"It might be better for all of us to miss the next hundred years. These are dark times. I found the Ring Bearer - wounded by a Morgul knife." Elladan let out a whistle of dismay. Glorfindel continued, "Elrond wrestles to bring his fëa back to us. In fact I must seek news of him."
"And I will give Lindir a hand. And act as peacemaker if necessary."
Glorfindel snorted, "Hardly a role that comes naturally to you."
"I am a man of many talents. You do not know a half of them."
"You know, we didn't stumble upon them," said Gildor, simmering with suppressed rage, "We'd tracked them for four days before they turned east, and looked set to miss Rivendell altogether. Then we had to intervene. We were in the middle of their camp before their look-out saw us, even though we made more than the usual amount of noise."
"Come on you two," called Lindir in Westron, "The horses can't wait. And I'm sure I can find a bottle of something refreshing hidden in the hayloft to bring Elves and Men to a détente." The herald brightened at this, for it had looked as though he might have to forego the pleasures of refreshment in favour of the horses.
Once the guests had been dispatched, and his official duties were over, Glorfindel slipped away to the Hall of Fire. As he had expected, it was empty; the great fireplace cold, although someone had already cleaned the grate and piled logs for the evening. The shutters stood open, and this room, that glowed so richly in the shadowy evenings, when minstrels and bards vied with one another in song and story, seemed faded, even shabby. Dust motes spun lazily in the shafts of sunlight.
Why, thought Glorfindel, even Imladris will not last for ever, nor even for much longer. Whether this was foresight upon him, or merely observation he did not know. He slumped onto a bench in the shadow under one of the high windows.
After some minutes a cracked little voice interrupted his bleak thoughts, "Is something wrong sir?" There was warmth – compassion even, in the tone, and Glorfindel looked up to see a strange little figure, wizened with age, watching him from a seat by a pillar.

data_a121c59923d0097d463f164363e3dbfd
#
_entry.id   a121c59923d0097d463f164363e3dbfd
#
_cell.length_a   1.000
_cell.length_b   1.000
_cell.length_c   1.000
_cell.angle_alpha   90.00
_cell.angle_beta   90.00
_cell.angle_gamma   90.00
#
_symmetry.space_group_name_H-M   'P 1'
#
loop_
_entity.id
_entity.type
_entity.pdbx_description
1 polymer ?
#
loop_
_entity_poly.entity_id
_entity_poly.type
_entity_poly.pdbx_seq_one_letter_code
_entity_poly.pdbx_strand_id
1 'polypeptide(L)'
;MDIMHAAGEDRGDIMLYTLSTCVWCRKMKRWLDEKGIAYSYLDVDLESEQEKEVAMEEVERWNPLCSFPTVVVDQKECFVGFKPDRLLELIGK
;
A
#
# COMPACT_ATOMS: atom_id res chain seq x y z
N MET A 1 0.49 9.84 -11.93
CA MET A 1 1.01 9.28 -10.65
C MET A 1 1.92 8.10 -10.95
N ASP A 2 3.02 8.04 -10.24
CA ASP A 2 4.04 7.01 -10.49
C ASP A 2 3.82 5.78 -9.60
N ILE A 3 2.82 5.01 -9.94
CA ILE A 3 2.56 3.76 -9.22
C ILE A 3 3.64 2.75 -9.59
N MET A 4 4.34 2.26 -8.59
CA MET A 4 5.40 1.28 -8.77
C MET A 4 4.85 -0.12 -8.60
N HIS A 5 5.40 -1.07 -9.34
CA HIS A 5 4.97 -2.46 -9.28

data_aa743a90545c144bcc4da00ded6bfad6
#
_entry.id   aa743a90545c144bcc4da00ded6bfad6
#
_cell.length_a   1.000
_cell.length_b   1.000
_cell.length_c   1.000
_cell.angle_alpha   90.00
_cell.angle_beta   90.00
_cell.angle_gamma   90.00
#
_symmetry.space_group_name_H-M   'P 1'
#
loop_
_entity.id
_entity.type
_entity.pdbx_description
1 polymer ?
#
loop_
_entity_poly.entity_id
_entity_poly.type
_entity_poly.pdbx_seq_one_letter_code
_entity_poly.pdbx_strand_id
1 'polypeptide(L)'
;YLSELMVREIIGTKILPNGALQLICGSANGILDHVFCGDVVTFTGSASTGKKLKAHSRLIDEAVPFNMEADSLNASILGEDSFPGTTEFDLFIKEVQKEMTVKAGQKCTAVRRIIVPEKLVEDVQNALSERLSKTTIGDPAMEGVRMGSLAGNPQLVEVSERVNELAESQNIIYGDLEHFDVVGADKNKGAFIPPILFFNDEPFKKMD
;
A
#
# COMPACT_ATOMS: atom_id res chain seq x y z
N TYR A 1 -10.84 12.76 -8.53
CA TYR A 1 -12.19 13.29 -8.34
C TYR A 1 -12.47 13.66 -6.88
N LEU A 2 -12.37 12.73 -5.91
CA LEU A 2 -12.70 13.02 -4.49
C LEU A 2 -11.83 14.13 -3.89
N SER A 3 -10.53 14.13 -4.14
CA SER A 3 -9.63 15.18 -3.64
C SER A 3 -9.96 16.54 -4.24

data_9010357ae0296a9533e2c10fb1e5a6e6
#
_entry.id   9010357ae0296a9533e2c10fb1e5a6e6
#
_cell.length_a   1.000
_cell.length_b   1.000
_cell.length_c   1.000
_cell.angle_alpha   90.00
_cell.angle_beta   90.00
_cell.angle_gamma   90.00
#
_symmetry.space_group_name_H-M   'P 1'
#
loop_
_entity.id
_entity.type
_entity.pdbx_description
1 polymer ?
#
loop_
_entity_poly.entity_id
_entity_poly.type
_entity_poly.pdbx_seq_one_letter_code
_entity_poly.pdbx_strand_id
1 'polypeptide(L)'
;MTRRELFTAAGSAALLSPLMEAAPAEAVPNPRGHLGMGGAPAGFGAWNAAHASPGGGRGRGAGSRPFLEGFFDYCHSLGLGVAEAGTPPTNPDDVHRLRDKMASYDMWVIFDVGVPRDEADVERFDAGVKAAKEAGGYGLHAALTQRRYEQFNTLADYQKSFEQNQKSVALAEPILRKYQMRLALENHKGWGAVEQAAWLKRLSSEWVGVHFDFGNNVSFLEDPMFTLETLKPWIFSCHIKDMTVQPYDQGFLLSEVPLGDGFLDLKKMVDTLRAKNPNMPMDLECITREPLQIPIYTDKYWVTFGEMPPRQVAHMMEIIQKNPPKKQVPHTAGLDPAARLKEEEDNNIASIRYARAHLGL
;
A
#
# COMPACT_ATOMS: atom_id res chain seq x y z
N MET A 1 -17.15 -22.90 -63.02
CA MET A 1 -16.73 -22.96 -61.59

Good manners won control, and Glorfindel stood, and bowed, "Forgive me sir, but you have the advantage of me. I am Glorfindel." The creature was a halfling, he thought, though in his small experience he had never seen one – nor a Man for that matter, so afflicted with years.
"I know who you are, sir. I am Bilbo Baggins, of the Shire. I am Frodo's uncle. I have lived here for some seventeen years. Since I gave up the Ring you know." Bilbo stood, with some difficulty, and bowed in return.
"I did not know that you were once the Ring Bearer."
"I'm very much afraid that I am the cause of all this trouble, you know. And this it will be my just desert if dear Frodo…." His lined face crumpled even more, a thing that had not seemed possible to Glorfindel. His evident grief jolted Glorfindel, for his own despair over lost love seemed trivial in the light of the old hobbit's sorrow. And indeed, Elrond and Mithrandir's continued absence boded ill for Frodo.
Glorfindel managed a thin smile, "I very much doubt that you are responsible. This evil was created long before your birth."
"Ah, but I found it, you see. I could have left it alone, but I found it, and I picked it up. Even though I know that I would never have escaped from under the Misty Mountains without it, I have had cause to regret picking it up."
"I see there is a tale here that I have not heard. It sounds worth the hearing, if you would care to tell it."
"It would while away the time. You know, I just want to know soon, one way or the other. Even if it is the worst. I can't bear the waiting." He sat up a little straighter, and a glint came into his eye, "And it is a long time since I have had the pleasure of telling of my Adventure. I think all here are sick and tired of it."
So Bilbo told the story of how he found the ring in the tunnels under the Misty Mountains, and how the creature Gollum had challenged him to a riddle contest. As the tale drew to a close, Sam bustled in carrying a plate of sandwiches and a flagon of ale. "Come on Mr Bilbo. Don't you go tiring yourself telling your old tales. I've brought us some lunch. Oh, hello Glorfindel. I didn't know you were in here." Despite his amiable words, Sam's good-natured face was drawn, and he looked older. There were dark rings under his eyes.
"Goodness. Is it lunch time already?" cried Glorfindel, leaping to his feet, "I must go and dine with our guests, or they will think us most remiss in common courtesies."